Tech Ed 2010 Australia – Day Four

The final day had this in store:

DEV364 – Advanced User Interface testing using Coded UI tests with Visual Studio 2010
VS2010 test capabilities

Anthony walked us through the power of the coded UI tests in VS2010. His process was to record a manual test of a checkout action on a cart in an online store. Anthony then continued on to modify that test into a coded-UI-test, where it would accept parameters (sourced from an XML file, and optionally any other source say a database) to repeat and test variations of actions on a User Interface.

Takeaways:

  • The coded UI tests through their use of a designer style approach are resilient to changes in the application.
  • Some examples of the resilience were resolution changes, of screens and controls.
  • TIP: do NOT modify the designer files for the tests.
  • TIP: Use ‘TestMethodParameters’ to supply variables into tests.
  • Silverlight support is coming end of 2010 (there’s a limited CTP available).
  • There is NO IE6 support (that’s a good thing).

WEB307 – Running Silverlight Outside the Browser and with Elevated Trust

This session was quite straight forward, was just some guidelines to how Silverlight 4 works “out-of-the-browser”, including some demonstrations using COM integration to communicate with Microsoft Office, in particular Outlook to create appointments.

What you can achieve “out of the browser”:

  • Toast notifications, (little msn like popups, ideal for your twitter clients).
  • Signing required so users are not presented with a warning when installing.
  • Checking for updates and performing the update on the application (more so a requirement as it’s now “installed”).
  • For automatic updates signing is a must.
  • Often the intent for out of browser to escape the sandboxed security restrictions.
  • Through elevated trust can interact with COM.
  • COM allows for system interaction, along with other applications, typical example being Microsoft Office.

DEV322 – Windows Server AppFabric: Simplifying the Life of WCF and WF Developers

Chris Hewitt walked us through some basic setup and configuration of a WCF based application that makes use of the AppFabric features under the .NET 4 framework and Windows Server 2008.

Takeaways:

DEV424 – High performance, highly scalable applications on the .NET Framework

This is one of my top 5 sessions of this years TechEd if not the top one. Joel Pobar and Nick Gunn working for an unnamed Investment Banking institution demonstrated the power of reactive programming. To achieve very highly scalable code and amazing performance. If there was a session that needed an extra 30 minutes allocated it would have been this and the audience would have remained infatuated with what was being demonstrated.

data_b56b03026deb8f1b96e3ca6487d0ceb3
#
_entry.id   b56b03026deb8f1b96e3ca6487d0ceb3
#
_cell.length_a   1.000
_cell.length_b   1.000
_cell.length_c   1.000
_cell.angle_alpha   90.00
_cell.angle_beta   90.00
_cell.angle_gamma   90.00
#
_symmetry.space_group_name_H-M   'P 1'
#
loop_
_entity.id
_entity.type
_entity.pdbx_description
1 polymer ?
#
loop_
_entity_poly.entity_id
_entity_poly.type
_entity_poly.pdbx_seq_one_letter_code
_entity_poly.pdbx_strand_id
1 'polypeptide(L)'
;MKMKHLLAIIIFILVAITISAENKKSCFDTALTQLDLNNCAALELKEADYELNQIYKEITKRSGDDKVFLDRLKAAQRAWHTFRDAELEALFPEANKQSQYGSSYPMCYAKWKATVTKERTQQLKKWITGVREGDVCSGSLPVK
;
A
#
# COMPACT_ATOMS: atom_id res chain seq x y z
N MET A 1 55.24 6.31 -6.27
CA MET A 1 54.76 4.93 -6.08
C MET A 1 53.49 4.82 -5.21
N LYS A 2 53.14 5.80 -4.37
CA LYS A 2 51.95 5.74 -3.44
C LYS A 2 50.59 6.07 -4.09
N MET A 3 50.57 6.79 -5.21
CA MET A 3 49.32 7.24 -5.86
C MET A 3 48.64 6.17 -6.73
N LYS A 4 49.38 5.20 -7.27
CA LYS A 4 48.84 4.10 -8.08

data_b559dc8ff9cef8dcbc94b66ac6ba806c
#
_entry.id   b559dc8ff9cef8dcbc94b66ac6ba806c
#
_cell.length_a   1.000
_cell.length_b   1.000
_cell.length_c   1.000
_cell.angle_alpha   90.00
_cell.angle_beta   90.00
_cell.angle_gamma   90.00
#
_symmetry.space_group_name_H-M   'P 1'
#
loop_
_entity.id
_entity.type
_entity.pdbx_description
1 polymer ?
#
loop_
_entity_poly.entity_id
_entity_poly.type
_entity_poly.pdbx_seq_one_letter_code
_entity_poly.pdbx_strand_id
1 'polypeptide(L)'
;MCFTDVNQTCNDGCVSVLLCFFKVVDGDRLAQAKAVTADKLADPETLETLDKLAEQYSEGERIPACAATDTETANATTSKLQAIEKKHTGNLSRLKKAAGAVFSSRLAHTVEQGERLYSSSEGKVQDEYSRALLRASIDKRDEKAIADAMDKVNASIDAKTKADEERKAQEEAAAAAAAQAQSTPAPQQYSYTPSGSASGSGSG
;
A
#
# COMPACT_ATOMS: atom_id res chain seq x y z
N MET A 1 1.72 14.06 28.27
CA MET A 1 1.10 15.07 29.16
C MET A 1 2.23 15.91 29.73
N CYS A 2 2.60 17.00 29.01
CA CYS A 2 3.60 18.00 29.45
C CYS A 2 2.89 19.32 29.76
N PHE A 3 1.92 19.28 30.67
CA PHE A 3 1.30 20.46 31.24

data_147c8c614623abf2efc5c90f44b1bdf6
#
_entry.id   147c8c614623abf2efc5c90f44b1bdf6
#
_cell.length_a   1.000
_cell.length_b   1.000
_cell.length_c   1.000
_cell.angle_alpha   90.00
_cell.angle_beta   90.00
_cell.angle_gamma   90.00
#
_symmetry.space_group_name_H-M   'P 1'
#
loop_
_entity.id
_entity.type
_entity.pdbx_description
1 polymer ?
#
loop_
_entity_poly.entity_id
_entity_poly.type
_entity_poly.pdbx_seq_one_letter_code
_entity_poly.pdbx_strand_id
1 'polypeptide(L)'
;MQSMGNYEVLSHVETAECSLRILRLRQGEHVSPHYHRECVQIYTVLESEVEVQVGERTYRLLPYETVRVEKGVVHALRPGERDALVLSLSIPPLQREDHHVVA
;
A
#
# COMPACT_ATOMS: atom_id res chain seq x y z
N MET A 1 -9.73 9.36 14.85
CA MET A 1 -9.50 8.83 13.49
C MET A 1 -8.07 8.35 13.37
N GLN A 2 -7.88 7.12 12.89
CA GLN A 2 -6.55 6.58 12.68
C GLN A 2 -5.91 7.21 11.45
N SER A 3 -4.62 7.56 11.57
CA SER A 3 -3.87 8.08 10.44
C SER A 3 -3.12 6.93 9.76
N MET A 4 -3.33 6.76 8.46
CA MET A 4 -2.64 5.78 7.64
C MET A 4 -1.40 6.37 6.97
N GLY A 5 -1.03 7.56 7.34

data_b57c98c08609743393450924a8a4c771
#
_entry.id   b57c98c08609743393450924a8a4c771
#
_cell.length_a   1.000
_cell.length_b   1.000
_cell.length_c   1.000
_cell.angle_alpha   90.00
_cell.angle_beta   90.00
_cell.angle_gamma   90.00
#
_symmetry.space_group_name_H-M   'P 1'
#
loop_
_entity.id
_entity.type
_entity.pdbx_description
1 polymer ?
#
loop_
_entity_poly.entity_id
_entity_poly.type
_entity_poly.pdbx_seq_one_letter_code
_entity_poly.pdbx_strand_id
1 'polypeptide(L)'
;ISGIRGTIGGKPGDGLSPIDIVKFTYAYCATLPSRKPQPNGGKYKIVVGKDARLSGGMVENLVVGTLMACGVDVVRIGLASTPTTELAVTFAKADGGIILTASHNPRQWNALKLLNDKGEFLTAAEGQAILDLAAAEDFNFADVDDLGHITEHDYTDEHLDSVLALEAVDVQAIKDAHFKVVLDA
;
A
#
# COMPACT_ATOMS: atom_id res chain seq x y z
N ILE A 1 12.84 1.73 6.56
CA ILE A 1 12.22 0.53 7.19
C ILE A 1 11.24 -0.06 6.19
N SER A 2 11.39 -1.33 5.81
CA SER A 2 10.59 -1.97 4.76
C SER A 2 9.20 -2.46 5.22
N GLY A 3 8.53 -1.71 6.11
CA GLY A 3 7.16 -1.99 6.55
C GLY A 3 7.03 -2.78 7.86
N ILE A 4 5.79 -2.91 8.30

This presentation is a must watch, and I’ll be reviewing the video as soon as it’s up.

Takeaways:

  • Hardware is nice to have, but make sure you squeeze every last clock cycle out of all your cores.
  • Concurrency and Coordination Runtime – use it.
  • Concept of receivers and arbiters
  • CCR has operation options: Choice, Join, Interleave, Iterators, Causalities.
  • Check out learning resources list on this Stack Overflow Question

Lock Note

I really enjoyed the lock note as did many others, Miha Kralj was the lock note speaker. Back in Australia 2008 Tech Ed he also gave the lock note and got our attention, and he was able to expand on the ideas he proposed 2 years ago and many of them were well on their way to being realised.

What made this years lock note great was that Miha used the PechaKucha technique – 20 slides at 20 seconds each (multiplied by 5) to present 5 interrelated discussions on how information connected the future is becoming. This made for a well flowing and entertaining presentation. Credit is due to Miha himself for being an excellent presenter.

The content of his presentation focussed around accessibility of information, and touched aspects of information overload, social media and privacy. He was forthcoming to say that “resistance is futile” when it comes to the requirement to embrace new aspects of digital evolution, and in particular the push from Microsoft to more reliance on their cloud solutions.
Takeaways:

  • Client side CPU power on devices is becoming irrelevant.
  • Depletion of IPv4 growing ever closer, a smooth transition to IPv6 isn’t likely.
  • If something can be automated, don’t try to compete against it in human terms.
  • Younger generations dividing line between digital and real world is almost non-existent.
  • “The Cloud augments our emotions”.
  • Online privacy is a myth.
  • Abundance of information, and impact on education (plagiarism issues), interaction with your Doctor.
  • Movement of “happiness in work”, example fiverr.com.
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One thought on “Tech Ed 2010 Australia – Day Four

  1. […] The rest of the days: Day Two (Wednesday) Day Three (Thursday) Day Four (Friday) […]

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